If my clients decide to write an offer on an HS24, the 1st buyer is given the option of dropping their contingency... and if they do drop the contingency, my clients get to move on and find something else, often a little sadder (and wiser) for the experience.
For Bay Area MLS, once a house is under contract, whether it's contingent show or contingent release, contingent probate - the status changes from Active to whatever status it might be. Yes, I do honest think the listing will not be viewed as much especially since there are many houses on market. Not saying that people don't do that - I have a habit of checking contingent releasse / contingent show properties, but I image some of the Realtors won't.
This is one of the reasons why the short sale ones don't want to change their status because the contract is really only accepted AFTER the lenders approve the terms.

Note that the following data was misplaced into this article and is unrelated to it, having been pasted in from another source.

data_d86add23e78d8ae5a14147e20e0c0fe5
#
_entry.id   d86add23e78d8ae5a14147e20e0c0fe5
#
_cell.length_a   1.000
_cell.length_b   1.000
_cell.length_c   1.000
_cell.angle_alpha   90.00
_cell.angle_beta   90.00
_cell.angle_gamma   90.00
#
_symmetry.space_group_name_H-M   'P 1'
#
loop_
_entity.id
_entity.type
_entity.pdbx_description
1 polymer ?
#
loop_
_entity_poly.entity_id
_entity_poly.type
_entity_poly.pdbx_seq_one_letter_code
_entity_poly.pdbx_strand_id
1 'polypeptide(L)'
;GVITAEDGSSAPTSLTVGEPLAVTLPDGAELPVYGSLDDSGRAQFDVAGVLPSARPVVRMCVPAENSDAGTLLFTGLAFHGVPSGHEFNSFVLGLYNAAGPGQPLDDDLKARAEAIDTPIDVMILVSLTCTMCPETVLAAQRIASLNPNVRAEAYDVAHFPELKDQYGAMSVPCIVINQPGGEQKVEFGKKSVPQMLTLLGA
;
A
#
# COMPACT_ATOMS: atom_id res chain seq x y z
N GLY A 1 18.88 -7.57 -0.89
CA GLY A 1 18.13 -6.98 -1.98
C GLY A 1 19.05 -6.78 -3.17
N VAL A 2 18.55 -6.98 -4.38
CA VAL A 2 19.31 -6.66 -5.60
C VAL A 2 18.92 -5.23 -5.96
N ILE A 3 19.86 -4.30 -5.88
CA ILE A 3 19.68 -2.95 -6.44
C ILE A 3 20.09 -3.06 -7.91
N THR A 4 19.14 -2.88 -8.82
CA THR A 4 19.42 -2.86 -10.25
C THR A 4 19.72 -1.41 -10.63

Again - this is my personal opinion so I may get rebuttal from other diligent realtors - there are many. So, to play it safe, I will take out 'most realtors' and say 'some realtors' so I don't get killed :-)) O.K. figuratively speaking.
YES - you Can put that offer in.
Let's role play here to help you better understand
A. Let's say YOU are the agent for the seller of the home you are putting an offer on. Would YOU advise YOUR client/seller to take the offer - which is contingent upon the buyers home going to P & S AND having Mortgage qualified buyers? Be Honest - especially if there are buyers out there with NO contingency to sell?
B .Most reputable seller agents would advise their seller clients NOT to entertain such an offer. If the seller does accept - they can still continue to show the home for back-up offers, however, many potential buyers are not willing to be a 2nd or 3rd in line offer. So - the seller is very dependent upon your home selling. Not a good place for that seller to be in. You NEED to understand that so that YOU can make informed decisions.
c. MY concern as your selling and buyers agent would be this:
1. I do NOT want you to be a "HAVE TO " Seller. Which is what you'd be when you have this contigent to sell offer accepted. You would be more likely to jump on a lower offer or poorer terms, just to get the other house.